My disenchantment with Leo Durocher began long before the spring of 1947, when I suspended him from baseball for a year. I could have made it for life. I said at the time that I did it to "keep him from killing somebody." I meant exactly that. In many ways Leo Durocher, then manager of the Brooklyn Dodgers, had been a discredit to baseball. He had performed the misdeeds of 10 men. But if you had read the New York papers, you would have thought I had dropped the guillotine on Albert Schweitzer. Poor Leo.
Well, I know Leo Durocher. He is a slick-dressing, glib-tongued swashbuckler who never went into a place looking as though he owned it. He didn't give a damn who owned it. In retrospect I'm not sure that suspension didn't save him. I think he's been a better boy since.
I had no trouble making up my mind to suspend Durocher. Frequently in politics I had made tougher decisions. There was, for instance, the time when I refused as governor of Kentucky to commute a death sentence. Ten minutes before the condemned man went to his death he wrote me a letter saying, "I appreciate the clost"—he spelled it that way, I'll never forget it!—"consideration you gave my case. I don't want you to be too deeply concerned about me. I've made my peace with God. I'm guilty. I killed them fellows without cause. I wished I hadn't, but I killed them. I don't want you to feel sadly, because you are only carrying out your duty. It wasn't your fault, it was mine."
Now, do you think for one moment that after something like that, I would have lost any sleep over the likes of Leo Durocher?
I knew Leo had a hair-trigger temper. He was on the defensive all the time—against the fans, the umpires, everybody. The first time Leo ran afoul of me was when he was accused of beating up a fan under the stands in Brooklyn and breaking his jaw. This young fellow had called him names all day, but a ballplayer or manager has to get used to verbal abuse, and the story Durocher told did not inspire confidence. He admitted that he chased the fellow, but said the man hurt himself falling on wet cement. There was a trial and he was acquitted. He paid the boy off—$6,750—not to continue the case in civil court.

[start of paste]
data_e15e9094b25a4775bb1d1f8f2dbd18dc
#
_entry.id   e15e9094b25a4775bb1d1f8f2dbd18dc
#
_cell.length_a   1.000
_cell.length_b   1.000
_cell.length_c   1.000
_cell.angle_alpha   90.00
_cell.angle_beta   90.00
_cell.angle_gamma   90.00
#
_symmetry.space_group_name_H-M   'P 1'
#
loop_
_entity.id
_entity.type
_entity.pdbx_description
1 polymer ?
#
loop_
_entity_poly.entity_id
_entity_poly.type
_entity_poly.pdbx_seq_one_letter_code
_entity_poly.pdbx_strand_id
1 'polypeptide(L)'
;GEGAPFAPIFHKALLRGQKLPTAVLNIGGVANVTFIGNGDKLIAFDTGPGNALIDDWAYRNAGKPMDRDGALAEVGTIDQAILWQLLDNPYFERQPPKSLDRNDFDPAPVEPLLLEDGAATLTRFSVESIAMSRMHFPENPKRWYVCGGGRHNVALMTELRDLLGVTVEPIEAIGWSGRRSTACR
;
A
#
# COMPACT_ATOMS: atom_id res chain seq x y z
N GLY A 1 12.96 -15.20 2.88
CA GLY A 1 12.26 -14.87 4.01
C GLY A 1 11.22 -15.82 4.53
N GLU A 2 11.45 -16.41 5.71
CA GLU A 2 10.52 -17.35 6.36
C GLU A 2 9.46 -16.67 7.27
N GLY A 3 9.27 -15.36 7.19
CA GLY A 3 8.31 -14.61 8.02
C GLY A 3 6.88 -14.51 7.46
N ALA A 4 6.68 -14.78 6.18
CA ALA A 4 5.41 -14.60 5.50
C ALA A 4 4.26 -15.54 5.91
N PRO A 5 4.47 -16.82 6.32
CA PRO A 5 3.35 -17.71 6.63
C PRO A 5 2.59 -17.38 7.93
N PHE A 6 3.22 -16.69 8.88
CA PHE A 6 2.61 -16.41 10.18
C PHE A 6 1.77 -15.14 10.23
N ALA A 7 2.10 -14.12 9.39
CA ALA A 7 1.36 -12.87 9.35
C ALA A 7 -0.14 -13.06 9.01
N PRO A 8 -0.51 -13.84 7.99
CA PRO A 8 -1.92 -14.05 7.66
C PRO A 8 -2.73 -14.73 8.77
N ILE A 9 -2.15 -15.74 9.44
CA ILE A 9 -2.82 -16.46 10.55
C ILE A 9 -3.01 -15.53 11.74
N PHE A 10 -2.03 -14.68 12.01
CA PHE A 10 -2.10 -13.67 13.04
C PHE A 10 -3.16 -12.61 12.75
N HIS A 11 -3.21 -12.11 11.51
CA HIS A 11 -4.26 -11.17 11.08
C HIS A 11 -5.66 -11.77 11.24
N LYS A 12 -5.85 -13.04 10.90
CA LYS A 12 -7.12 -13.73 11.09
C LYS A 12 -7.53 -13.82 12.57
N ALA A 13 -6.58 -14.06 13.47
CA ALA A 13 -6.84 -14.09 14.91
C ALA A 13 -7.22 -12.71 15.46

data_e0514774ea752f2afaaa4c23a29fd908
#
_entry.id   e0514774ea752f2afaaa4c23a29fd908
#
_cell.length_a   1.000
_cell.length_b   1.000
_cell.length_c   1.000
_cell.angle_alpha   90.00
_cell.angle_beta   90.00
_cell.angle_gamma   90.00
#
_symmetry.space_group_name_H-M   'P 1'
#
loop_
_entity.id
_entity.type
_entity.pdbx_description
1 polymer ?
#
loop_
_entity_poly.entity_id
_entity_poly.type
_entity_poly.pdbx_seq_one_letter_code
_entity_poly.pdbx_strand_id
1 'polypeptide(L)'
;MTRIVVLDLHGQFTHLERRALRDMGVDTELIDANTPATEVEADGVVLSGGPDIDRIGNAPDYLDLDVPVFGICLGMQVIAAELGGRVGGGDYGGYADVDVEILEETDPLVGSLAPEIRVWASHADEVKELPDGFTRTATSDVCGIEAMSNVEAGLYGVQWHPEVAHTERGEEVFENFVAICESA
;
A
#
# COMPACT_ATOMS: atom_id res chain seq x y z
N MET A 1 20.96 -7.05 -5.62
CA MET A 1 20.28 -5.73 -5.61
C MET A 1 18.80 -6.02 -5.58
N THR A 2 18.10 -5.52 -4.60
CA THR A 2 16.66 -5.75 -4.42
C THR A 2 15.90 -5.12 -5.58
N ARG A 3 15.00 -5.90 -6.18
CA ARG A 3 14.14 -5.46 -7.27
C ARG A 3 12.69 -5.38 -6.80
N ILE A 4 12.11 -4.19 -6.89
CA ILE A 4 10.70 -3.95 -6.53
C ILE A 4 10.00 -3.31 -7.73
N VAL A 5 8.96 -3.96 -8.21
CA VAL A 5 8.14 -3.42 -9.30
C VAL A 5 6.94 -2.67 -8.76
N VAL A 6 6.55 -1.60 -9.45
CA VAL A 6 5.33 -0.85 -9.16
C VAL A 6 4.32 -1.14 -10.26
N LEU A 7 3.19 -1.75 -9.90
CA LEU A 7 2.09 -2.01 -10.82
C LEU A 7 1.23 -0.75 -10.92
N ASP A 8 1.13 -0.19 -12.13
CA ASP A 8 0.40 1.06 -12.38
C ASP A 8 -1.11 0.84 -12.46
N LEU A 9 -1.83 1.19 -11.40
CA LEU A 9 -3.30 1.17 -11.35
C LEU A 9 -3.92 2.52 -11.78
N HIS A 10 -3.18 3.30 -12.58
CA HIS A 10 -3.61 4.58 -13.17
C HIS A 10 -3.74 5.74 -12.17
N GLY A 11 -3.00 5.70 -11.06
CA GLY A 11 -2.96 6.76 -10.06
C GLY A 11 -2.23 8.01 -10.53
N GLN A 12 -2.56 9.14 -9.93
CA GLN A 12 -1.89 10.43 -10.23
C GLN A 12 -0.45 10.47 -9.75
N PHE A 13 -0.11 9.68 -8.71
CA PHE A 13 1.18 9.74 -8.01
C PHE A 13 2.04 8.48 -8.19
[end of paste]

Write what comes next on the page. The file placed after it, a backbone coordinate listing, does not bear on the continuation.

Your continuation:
A close shave, but it didn't end there. Leo's trespasses began to repeat themselves. He was constantly in a row with one umpire or another, he was prone to use his fists more than a man ought to and his marital affairs were well publicized. Some time before I suspended him I gave him the names of undesirable people he should never again be seen with—Memphis Engelberg, Connie Immerman, Bernie Siegel, Joe Adonis and others, including George Raft.
Raft came to see me about "this Durocher thing." I liked him, but I saw no reason to argue with him. I said, "George, do you have a contract in baseball?"
He said "No."
I said, "Then, George, go away, please. If Durocher plays cards for money and gambles, I have to be concerned with him but not with you. So please, just go away."
He said, "But I got a bum rap."